Raw Material Prices Continue to Increase
Nearly Every Category Sees Gains, Says Healy
This MTD exclusive was provided by John Healy, managing director and research analyst with Northcoast Research Holdings LLC, based in Cleveland, Ohio. Healy covers a variety of subsectors of the automotive industry.
Our recent conversations with tire dealers leave us with a view that retail sell-out trends have improved compared to September of last year, although activity levels did fall compared to what we were hearing in both July and August, when our contacts saw sell-out trends that exceeded 2019 levels.
From a volume standpoint during the month of September, surveyed dealers reported that their unit sales were up from 3% to 8% versus September 2020 levels.
We believe that September - the last month for which we have numbers at the moment - benefited from a rebound in miles driven, which reached a more normalized state. (Miles driven were in a much more depressed state during this timeframe last year.)
Thirty-eight percent of respondents to our latest survey indicated they experienced positive demand year-over-year. This compares to the prior-month level of 47%.
When asked to provide context, dealers said the fall-off was most likely attributable to the unpredictable nature of the auto repair business, as the first half of the third quarter was described as showing nearly record strength in tire demand.
As I’ve mentioned in past columns, we continue to hold the perspective that volumes will become more closely aligned with the current level of GDP growth. We expect more consumers to drive. However, there is still a degree of uncertainty around the COVID-19 pandemic.
Pricing and raws
We also note that tire manufacturers continue to raise prices across many product segments.
While prices have gone up more or less in unison across the manufacturers of all product tiers, we believe that the absolute difference in tire prices is greater than it was during the early days of the pandemic, which is likely weighing on consumers’ minds.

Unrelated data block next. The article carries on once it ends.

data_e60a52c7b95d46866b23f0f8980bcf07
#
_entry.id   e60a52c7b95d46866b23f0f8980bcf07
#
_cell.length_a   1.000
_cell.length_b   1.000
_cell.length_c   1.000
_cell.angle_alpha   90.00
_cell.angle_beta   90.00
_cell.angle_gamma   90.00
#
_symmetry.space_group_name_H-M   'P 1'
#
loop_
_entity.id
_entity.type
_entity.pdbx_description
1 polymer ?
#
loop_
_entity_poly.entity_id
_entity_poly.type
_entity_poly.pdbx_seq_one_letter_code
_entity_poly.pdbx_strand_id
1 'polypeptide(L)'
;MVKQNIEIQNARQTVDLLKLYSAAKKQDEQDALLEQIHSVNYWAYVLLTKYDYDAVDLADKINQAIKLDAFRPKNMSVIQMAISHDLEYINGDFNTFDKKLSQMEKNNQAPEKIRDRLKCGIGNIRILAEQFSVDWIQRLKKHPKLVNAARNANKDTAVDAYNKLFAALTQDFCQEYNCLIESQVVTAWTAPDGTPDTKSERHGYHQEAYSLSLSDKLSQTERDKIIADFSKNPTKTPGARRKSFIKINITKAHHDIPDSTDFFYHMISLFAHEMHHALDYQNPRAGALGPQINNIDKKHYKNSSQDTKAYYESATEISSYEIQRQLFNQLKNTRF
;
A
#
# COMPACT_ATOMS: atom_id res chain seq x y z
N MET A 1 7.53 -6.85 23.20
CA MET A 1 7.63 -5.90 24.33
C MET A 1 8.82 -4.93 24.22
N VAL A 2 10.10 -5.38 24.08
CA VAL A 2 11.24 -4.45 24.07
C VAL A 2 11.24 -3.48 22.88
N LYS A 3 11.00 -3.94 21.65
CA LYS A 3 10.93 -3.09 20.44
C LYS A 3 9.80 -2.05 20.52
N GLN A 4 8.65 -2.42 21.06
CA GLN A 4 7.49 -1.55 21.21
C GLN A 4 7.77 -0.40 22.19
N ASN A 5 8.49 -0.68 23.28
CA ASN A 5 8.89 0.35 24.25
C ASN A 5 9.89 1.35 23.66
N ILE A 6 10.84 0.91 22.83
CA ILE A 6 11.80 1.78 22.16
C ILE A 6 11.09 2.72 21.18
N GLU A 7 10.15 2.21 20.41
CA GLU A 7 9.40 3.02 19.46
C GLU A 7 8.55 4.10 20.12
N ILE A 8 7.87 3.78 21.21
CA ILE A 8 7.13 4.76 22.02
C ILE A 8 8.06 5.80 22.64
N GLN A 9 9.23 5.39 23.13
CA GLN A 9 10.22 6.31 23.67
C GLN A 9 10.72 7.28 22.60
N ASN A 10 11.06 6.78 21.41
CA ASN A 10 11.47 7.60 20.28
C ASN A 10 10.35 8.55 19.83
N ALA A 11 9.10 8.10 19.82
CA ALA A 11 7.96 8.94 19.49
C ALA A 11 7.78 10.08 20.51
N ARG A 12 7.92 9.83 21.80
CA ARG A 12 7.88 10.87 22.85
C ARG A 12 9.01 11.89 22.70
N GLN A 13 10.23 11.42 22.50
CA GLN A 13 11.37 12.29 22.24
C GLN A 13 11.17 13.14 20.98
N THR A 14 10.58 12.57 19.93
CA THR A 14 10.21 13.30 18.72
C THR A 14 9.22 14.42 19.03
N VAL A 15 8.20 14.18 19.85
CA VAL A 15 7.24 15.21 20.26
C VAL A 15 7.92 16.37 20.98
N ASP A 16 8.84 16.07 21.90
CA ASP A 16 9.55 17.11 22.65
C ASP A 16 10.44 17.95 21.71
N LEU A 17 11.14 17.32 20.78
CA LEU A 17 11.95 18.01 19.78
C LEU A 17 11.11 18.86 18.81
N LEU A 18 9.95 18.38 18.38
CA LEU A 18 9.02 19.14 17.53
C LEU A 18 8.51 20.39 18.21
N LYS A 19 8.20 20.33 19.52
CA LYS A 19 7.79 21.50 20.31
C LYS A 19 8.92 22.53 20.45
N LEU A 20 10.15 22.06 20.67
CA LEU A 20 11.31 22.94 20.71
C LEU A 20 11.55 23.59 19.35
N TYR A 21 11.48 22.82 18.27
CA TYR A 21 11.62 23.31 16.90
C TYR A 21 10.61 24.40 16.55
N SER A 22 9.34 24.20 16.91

That said, we hold the view that the pricing environment in North America will remain rational and in-line with raw material costs.
Looking more closely at raw material costs, we note that the “basket” of raw materials needed to build a common replacement tire has increased 23.7% on a year-over-year basis, while decreasing slightly - by 0.1% - on a sequential, month-over-month basis.
This continues the trend of rising raw material prices that began at the start of 2020, although year-over-year increases have continued to moderate since the highs we observed this past April.
Holding current spot prices flat would yield a 25.4% year-over-year increase in input costs needed to build a tire.
In assessing pricing movements of individual raw materials, the price of carbon black has increased for the eighth month in a row - with a continued upward trajectory year-over-year.
Crude oil prices, as we have noted previously, experienced severe downard cost pressure at the start of the COVID-19 pandemic.
Average oil prices were down 37% year-over-year from March 2020 through the end of last year.
However, August 2021 saw a year-over-year increase of 59% - although sequential declines in oil prices occurred for the first time since November 2020.
The price of natural rubber increased by 6.4% year-over-year this past August, which is a divergence from the double-digit trends seen since August 2020.
Synthetic rubber prices were up more than 30% on a year-over-year basis - the first time this has happened in 10 years.
Price pressures on tire reinforcement items - like cord and fabric - continue to track negative year-over-year at a low- to mid-single-digit rate.
A word about delta
We have observed throughout the pandemic that tire buyers seem to change their preference for certain products and brands based on what’s happening with COVID-19 at the moment.
Our latest survey reveals that tier-two products are in favor among consumers. And tier-three tires are growing in preference.
We also believe that the delta variant of the coronavirus has done little to change driving patterns. This could translate into more demand for passenger and light truck tires in the near term.
We are also pleased to share our view that tire manufacturers continue to remain disciplined in their efforts to manage the trade-offs between volume and price, with the goal of reaching profit targets rather than market share targets.
We are pleased with their disciplined approach to lean production schedules. And global inventories remain relatively lean.
Moreover, both dealers and distributors are continuing to to be tactical with their approach to inventory allocation in the face of a wide range of factors, from tariffs to raw material price increases.
This strategy allows dealers and distributors to successfully direct orders in a way that helps them capitalize on pricing spreads in the market.